The attendants shivered a little, because it seemed to them that a dark, murky cloud hovered over the labyrinth, but they followed her in. The princess’s joy at being liberated radiated such a charm that the garden changed into the happy place she imagined. A wolf approached, not threatening, but curious. She petted it, and it responded by following her, and becoming her guardian. The three woman discovered guide marks on the trees, and by following them they came to a sunny dell, with a sparkling pool, and a tapestry of flowers, and vines laden with fruit.

The queen was not pleased to see the princess and her two maids returning that evening with their faces glowing with happiness.

“Oh your majesty, that is such a wonderful place,” said the princess. “I must go there every day to see the birds and the animals. I really must.”

“You must wait, my dear, while I prepare it for you, and then you will find it even more wonderful,” said the queen. And she went through the forest, poisoning the fruit that hung from the trees and casting her spells on everything.

But once again, the princess’s charm and enthusiasm transformed the labyrinth, and the trio returned in the evening even happier than before.

Therefore on the third day the queen crept along behind the trio and removed the guide marks from the trees, replacing them with another set which led to a darker, more remote place. Here she set up a table laden with poisoned food and drink. The princess and her maids spent a long time in the forest, running through the tracks and picking the flowers and fruit. They were all very tired, and feeling indeed a little grumpy when they made their way, as they thought, back to the palace.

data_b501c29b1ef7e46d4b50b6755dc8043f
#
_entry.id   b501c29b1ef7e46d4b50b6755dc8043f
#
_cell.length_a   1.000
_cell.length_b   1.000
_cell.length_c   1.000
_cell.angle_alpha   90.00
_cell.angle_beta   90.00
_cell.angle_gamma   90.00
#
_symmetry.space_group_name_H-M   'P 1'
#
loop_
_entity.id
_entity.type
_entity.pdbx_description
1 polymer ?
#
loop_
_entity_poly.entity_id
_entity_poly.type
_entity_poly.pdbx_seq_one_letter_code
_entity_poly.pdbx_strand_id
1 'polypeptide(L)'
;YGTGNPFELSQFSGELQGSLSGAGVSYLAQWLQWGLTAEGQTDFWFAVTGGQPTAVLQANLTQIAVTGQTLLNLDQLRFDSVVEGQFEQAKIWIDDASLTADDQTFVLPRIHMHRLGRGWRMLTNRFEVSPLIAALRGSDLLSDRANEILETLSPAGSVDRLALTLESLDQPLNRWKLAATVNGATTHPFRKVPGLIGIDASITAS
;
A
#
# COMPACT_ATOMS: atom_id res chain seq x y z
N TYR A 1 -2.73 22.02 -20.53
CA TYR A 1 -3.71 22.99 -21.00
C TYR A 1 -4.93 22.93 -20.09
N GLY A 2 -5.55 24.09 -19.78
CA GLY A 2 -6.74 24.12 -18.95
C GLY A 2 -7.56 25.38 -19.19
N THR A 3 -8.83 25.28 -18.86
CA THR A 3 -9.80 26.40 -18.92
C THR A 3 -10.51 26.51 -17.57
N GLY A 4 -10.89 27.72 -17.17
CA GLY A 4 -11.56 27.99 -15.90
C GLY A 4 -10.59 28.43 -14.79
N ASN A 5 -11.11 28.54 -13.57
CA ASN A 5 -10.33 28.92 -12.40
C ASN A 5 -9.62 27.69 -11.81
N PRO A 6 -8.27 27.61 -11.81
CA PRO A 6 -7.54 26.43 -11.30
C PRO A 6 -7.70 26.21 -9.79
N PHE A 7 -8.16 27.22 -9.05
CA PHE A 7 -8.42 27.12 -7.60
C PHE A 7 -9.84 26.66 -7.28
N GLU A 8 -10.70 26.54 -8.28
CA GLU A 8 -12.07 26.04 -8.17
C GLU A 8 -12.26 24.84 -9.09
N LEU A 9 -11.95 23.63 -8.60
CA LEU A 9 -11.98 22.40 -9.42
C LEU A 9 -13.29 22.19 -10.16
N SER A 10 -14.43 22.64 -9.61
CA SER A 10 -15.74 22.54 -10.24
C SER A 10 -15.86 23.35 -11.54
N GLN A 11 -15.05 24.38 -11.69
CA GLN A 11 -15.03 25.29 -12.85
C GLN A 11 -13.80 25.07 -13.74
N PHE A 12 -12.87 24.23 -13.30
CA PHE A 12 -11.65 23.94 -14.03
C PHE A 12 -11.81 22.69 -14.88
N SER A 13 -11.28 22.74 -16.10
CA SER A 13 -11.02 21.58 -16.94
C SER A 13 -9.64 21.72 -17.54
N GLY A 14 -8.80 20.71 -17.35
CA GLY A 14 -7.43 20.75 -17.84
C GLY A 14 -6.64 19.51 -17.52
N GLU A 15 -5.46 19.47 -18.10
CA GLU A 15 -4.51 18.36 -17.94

“I’m getting bored with this pretty place,” grumbled the princess. “It’s much too tame, too like the palace.”

The princess and her maids were following the queen’s false trail. They did not return, and the labyrinth became indeed the place the queen intended. The king sent out a search party which went out day after day but there was never a sign of the princess or her maids.

It so happened that a prince from a neighbouring country was visiting the palace. The king begged him to join the search, and he willingly did so, seeking not the easy, well-trodden paths that the others had mostly followed, but the darker and more difficult places. Thus it was he came eventually to a hollow where the light was dim indeed, but right in the centre three trees, braided together, glowed with their own light. At their base, coiled around them, a large snake raised its head and hissed at him as he walked towards it. The prince drew his sword. The snake tried to strike him, but he was too quick, severing its head with one swift stroke. Immediately the three trees separated into three shimmering columns of light. As he watched, astounded, the columns turned into three beautiful women: the princess and her attendants. The princess, the most beautiful, stepped forward and he caught her in his arms. “Oh, I’ve been having the most terrible dreams,” she said.

Back at the palace the king and queen were waiting anxiously for news, when the queen gave a sudden cry and fell to the floor. Her attendants rushed to her side, and the court physician was called. When he examined her he sadly shook his head. “She has gone, sire,” he said. He pulled back the stiff collar of her dress, and all could see the vivid red line running all the way round her neck.

The king’s sadness was modified by the return of his daughter. “Sir,” he said to the prince, “ask me anything you would like.” 

“Just one thing, your majesty. I would very much like to marry your daughter.”

The king turned pale, but regained his composure when he saw how much the two loved each other. “Indeed, you have my blessing,” he said.

At the funeral, he talked a good deal about the virtues of his late wife. He did not mention the circumstances of her demise, or the way her eyes in death had come to look very much like the eyes of a reptile. The wedding took place not long after, and after going through the pain of giving up his daughter the king felt a curious sense of lightness.

“It’s almost as if I’ve been set free from something,” he said to his favourite adviser. “I can’t imagine what.”